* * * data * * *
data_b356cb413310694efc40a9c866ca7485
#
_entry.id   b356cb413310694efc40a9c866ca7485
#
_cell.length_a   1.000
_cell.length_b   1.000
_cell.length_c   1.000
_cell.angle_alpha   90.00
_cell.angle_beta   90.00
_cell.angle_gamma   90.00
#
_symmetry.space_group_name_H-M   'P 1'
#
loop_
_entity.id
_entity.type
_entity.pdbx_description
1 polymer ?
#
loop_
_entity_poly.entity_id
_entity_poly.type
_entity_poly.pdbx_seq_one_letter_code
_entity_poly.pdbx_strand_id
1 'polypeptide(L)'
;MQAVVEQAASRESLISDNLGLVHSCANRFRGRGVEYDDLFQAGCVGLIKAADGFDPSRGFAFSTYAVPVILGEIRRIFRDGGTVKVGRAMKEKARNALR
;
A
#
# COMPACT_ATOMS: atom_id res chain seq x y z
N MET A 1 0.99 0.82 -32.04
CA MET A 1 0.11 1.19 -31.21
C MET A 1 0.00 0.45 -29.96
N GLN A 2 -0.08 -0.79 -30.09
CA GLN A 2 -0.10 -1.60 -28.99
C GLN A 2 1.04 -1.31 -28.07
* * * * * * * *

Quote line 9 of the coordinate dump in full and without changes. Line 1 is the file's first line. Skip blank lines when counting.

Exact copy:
_cell.angle_beta   90.00